February 20th, 2008

General Gaming

As long as there has been gambling, there have been betting systems people have devised for the purpose of beating the game. Almost all of them that are no tied to some form of playing strategy are doomed to fail. In the interests of introduce you to some of these systems, perhaps more of an example of what not to do, we will discuss the Martingale.

The Martingale system (and there are different kinds of Martingales, as we’ll explore in future installments) involves doubling the bet after each loss until you win. That means if you’re at a $5 minimum table, your progression would go from $5 to $10 to $20 to $40 to $80 to $160 to $320. If you win sometime within that period, you are going to have a profit for that particular stretch. But obviously there is a flaw. As you’ve already guessed, if you have a $500 maximum at the table, there is only so far you can go with this system. In fact, you can go only seven levels (i.e., sustain seven straight losses) before the table limit renders the system useless.

Using the same $5 bet, you can go only six levels on a table with a $200 limit. And you can go only five levels with a $100 limit.

Proponents of the strategy (and I know plenty of them) will tell you that there is very little chance of losing six or seven hands in a row.

But you know that there are going to be losing streaks, regardless of the game you decide to play, and when you go on one of those streaks using a Martingale, it can kill you.

Let’s use an example of what can happen when you employ a Martingale system in your online casino:

Let’s say you have a $200 limit at the table (obviously not all of them are like this). If you experience a losing streak that takes you over the house limit, you are going to be betting not just the last bet, but everything before that: $5+$10+$20+$40+$80+$160 = $315

You have now lost $315 that is going to take you forever to get back, if it ever happens at all.

Conversely, if you get on a streak of six WINS in a row, you would win a grand total of $30, because remember, the only increases in bets happens when you LOSE. In a game like blackjack, for example, the chances of winning six hands in a row and losing six hands in a row is relatively the same. So you have a $30 win versus of $315 loss. That doesn’t look like a beneficial risk/reward scenario, does it?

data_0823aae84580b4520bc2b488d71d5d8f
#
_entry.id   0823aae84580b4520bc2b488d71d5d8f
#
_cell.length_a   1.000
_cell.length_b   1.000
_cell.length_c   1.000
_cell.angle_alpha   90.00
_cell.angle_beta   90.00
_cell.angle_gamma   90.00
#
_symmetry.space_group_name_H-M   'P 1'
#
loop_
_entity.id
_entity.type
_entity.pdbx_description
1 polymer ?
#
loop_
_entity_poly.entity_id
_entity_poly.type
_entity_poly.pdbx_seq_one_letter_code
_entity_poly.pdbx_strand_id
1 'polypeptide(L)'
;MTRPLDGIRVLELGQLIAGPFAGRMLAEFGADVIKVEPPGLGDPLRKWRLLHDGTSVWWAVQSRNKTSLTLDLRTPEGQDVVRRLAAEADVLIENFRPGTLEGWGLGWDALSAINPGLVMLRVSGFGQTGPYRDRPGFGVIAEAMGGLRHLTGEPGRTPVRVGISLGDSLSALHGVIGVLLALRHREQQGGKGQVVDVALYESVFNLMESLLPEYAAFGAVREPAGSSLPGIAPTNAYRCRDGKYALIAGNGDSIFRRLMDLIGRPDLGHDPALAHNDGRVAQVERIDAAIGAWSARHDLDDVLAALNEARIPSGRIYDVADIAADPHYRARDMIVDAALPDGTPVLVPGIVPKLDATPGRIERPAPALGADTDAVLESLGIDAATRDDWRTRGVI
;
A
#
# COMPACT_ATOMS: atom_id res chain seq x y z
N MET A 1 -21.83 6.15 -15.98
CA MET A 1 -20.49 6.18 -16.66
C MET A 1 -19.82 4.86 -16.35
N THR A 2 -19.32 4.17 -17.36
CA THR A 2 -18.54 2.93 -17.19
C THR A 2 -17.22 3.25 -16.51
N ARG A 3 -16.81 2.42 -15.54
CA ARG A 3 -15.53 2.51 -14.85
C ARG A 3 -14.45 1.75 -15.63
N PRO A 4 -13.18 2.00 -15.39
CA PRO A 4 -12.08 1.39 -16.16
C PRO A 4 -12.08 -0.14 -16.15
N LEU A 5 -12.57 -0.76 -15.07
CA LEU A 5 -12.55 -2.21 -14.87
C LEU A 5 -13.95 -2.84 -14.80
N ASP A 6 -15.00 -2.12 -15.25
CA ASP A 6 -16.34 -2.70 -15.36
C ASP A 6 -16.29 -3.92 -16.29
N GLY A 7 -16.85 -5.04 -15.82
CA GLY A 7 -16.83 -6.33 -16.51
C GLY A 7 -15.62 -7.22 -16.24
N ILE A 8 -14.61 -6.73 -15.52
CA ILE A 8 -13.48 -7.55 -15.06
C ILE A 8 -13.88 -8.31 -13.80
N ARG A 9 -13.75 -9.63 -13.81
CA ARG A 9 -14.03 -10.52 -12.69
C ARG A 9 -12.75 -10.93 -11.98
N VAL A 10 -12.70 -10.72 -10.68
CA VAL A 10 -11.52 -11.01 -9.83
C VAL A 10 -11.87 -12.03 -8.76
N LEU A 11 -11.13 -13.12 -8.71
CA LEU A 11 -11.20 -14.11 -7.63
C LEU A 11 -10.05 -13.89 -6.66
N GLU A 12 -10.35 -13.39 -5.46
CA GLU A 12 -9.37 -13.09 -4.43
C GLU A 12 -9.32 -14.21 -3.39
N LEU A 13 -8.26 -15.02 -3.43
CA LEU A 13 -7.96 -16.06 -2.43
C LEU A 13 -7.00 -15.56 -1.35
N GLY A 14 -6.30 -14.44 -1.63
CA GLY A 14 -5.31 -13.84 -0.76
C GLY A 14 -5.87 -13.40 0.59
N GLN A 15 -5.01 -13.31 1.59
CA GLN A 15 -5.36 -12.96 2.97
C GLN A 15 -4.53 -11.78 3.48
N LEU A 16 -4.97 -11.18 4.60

Now, if you lose the first five bets and win the sixth, you’ll have lost $155 before winning the bet for $160, coming out $5 ahead. So you have put $315 on the table for a $5 profit that is in no way guaranteed.

You will find all the way through the Martingale system that when you DO win, it is an amount only equal to your single unit bet. In this case it is $5:

* If you win the third bet — $5+$10 = $15 in losses, $20 in wins = $5 profit
* If you win the fourth bet — $5+$10+$20 = $35 in losses, $40 in wins = $5 profit
* If you win the fifth bet — $5+$10+$20+$40 = $75 in losses, $80 in wins = $5 profit

This is a system that will look good, but only until the first protracted losing streak happens. Then it’s an uphill battle, to say the least.

There are other forms of the Martingale system. Let’s examine them, because we want you to know what you’re encountering in your online casino:

THE GRAND MARTINGALE — In the “regular” Martingale, you are going to double the bet each time you lose until you win, which then would yield a net profit. With the “Grand Martingale,” you are going to double the bet after losses, but this time you are going to add $1 to that bet. So instead of going from $5 to $10 to $20 to $40, etc., you are progressing from $5 to $11 to $23 to $47 and so on.

With the Grand Martingale, the losses you sustain if you lose six bets in a row are even greater than with the regular Martingale. In fact, when you look at that total:

$5+$11+$23+$47+$95+$191 = $372,

it is 18% more than if you used the regular Martingale:

$5+$10+20+$40+$80+$160 = $315

It is true that when you win on a series of hands with this system it will put you a little bit more ahead, but the basic principle still applies – you are potentially putting up a lot to earn just a little. In a game like blackjack, the risk-reward quotient is much greater than a player who would be employing Basic Strategy and card counting principles.

THE SHORT MARTINGALE — This is played just like the Grand Martingale, except here you are going to play up to four levels (in this case, $5+$11+$23+$47), then you’re going to quit. Obviously it doesn’t take much to send you back to the drawing board.

THE ROTATING MARTINGALE — This involves the same progression as the Grand Martingale (see above), except you are going to be doubling and adding one dollar if you WIN. For example, if you bet $5 and win, the next bet is $11. Then if you win again, the next bet is $23, and so on. When you lose, you take it down a level. So if you have won the $11 bet, put up $23 and lose, you go back down to $11 for the next bet. Your progression ends when you have gotten to the fourth level and won (meaning you have to win four hands in a row) or when you lose enough to have to regress to zero.

At that point, you’re finished.

And for this subject, so are we.

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